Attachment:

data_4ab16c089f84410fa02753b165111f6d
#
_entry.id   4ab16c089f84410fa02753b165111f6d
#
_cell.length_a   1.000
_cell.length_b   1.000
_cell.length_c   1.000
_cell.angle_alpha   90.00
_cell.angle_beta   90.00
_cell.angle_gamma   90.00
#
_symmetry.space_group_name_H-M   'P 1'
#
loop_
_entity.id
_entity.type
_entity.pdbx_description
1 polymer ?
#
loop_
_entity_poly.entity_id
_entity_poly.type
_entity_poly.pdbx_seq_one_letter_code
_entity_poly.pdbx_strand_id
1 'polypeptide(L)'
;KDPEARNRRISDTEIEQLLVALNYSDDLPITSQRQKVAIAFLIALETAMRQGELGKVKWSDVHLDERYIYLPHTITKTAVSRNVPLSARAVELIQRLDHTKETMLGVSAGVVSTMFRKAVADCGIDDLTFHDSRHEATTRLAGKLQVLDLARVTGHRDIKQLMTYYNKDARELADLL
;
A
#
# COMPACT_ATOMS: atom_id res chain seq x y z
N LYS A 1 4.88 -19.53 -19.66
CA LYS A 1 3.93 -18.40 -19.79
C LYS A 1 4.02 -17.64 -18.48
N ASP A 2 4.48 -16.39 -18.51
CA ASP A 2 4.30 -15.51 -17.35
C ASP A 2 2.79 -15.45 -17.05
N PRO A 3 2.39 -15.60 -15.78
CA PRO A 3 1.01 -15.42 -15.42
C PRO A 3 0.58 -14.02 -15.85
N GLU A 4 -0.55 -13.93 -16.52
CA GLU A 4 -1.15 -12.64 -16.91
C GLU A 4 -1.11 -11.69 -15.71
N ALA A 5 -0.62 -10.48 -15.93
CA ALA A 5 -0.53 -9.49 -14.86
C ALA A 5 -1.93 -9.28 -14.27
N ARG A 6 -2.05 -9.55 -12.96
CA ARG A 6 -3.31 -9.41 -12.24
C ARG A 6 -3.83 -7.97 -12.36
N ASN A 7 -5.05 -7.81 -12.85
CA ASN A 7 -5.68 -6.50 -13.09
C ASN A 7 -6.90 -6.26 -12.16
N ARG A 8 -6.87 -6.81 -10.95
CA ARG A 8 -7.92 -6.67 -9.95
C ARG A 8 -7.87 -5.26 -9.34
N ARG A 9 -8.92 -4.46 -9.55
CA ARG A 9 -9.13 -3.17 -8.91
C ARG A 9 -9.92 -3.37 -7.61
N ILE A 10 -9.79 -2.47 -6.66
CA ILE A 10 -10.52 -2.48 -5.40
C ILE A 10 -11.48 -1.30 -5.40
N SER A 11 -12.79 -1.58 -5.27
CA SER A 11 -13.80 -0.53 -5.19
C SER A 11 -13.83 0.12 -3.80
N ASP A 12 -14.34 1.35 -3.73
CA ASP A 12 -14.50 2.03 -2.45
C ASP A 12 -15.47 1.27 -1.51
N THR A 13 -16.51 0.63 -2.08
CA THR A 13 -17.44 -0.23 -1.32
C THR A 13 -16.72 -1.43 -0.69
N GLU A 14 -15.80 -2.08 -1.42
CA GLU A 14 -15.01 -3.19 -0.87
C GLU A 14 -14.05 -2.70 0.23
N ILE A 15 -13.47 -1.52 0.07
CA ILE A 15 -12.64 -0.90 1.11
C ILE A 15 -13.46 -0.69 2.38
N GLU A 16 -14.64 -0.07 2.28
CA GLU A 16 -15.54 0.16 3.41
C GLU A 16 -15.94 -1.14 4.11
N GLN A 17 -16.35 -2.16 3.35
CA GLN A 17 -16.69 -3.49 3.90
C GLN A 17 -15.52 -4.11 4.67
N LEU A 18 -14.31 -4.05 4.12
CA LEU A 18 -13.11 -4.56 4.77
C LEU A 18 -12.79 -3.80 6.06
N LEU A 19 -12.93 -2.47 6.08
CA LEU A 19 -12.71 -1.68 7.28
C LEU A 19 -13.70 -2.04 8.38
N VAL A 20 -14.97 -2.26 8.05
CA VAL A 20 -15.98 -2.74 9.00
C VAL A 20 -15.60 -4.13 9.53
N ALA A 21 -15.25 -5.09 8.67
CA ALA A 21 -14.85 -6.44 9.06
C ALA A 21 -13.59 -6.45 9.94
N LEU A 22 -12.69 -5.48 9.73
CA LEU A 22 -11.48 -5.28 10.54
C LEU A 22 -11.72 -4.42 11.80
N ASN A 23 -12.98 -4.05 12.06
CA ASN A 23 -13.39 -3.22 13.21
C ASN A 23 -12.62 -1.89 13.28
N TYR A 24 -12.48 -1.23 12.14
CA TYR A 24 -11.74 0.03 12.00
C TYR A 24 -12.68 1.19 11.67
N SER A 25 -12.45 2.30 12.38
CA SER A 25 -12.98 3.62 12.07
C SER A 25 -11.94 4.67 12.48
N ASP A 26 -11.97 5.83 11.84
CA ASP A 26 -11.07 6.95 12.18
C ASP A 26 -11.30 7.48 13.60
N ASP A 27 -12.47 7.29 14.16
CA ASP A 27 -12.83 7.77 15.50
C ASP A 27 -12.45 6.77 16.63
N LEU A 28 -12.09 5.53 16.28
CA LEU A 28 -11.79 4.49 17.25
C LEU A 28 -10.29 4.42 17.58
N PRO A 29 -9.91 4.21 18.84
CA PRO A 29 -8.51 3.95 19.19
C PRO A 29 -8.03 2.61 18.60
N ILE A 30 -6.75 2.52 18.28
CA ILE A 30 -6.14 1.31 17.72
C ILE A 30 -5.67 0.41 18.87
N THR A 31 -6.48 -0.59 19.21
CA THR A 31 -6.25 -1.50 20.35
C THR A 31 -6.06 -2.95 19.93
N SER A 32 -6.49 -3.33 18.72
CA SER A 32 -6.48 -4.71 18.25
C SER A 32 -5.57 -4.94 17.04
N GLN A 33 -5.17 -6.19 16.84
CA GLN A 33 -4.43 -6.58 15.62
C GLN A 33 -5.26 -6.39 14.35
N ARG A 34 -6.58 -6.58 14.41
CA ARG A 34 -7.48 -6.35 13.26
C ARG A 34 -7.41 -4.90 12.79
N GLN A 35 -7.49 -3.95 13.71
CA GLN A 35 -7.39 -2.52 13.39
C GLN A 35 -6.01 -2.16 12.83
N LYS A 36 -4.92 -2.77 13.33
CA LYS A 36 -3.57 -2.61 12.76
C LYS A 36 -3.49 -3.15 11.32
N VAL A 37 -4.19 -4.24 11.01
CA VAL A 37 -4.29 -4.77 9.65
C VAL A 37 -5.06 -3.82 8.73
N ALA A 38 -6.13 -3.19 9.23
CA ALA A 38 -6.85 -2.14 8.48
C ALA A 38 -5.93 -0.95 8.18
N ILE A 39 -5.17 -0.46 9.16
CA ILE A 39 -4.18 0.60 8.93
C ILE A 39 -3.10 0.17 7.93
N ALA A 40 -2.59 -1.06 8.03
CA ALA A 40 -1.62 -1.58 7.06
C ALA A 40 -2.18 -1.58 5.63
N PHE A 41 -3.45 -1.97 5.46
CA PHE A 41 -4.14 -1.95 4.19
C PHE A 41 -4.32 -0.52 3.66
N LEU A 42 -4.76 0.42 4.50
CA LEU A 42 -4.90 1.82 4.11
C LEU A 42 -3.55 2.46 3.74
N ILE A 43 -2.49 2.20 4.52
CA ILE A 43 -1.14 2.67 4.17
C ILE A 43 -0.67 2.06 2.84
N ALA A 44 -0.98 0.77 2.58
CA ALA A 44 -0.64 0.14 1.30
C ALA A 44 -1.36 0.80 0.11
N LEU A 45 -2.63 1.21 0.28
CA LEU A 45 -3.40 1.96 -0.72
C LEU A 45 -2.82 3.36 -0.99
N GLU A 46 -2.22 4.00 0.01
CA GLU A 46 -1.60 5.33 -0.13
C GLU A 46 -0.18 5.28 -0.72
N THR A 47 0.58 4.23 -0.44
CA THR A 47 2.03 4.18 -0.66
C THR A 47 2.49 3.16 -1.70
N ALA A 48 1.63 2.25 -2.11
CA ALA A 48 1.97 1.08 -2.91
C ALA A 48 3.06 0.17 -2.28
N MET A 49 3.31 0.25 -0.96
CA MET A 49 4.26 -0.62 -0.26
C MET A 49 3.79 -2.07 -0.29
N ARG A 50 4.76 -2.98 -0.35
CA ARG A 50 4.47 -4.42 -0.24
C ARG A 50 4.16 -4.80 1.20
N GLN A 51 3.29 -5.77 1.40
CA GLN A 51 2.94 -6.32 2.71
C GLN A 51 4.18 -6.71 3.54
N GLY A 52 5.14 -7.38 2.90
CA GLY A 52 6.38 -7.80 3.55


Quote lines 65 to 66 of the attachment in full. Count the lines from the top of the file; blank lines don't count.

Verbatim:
CA ASP A 12 -14.50 2.03 -2.45
C ASP A 12 -15.47 1.27 -1.51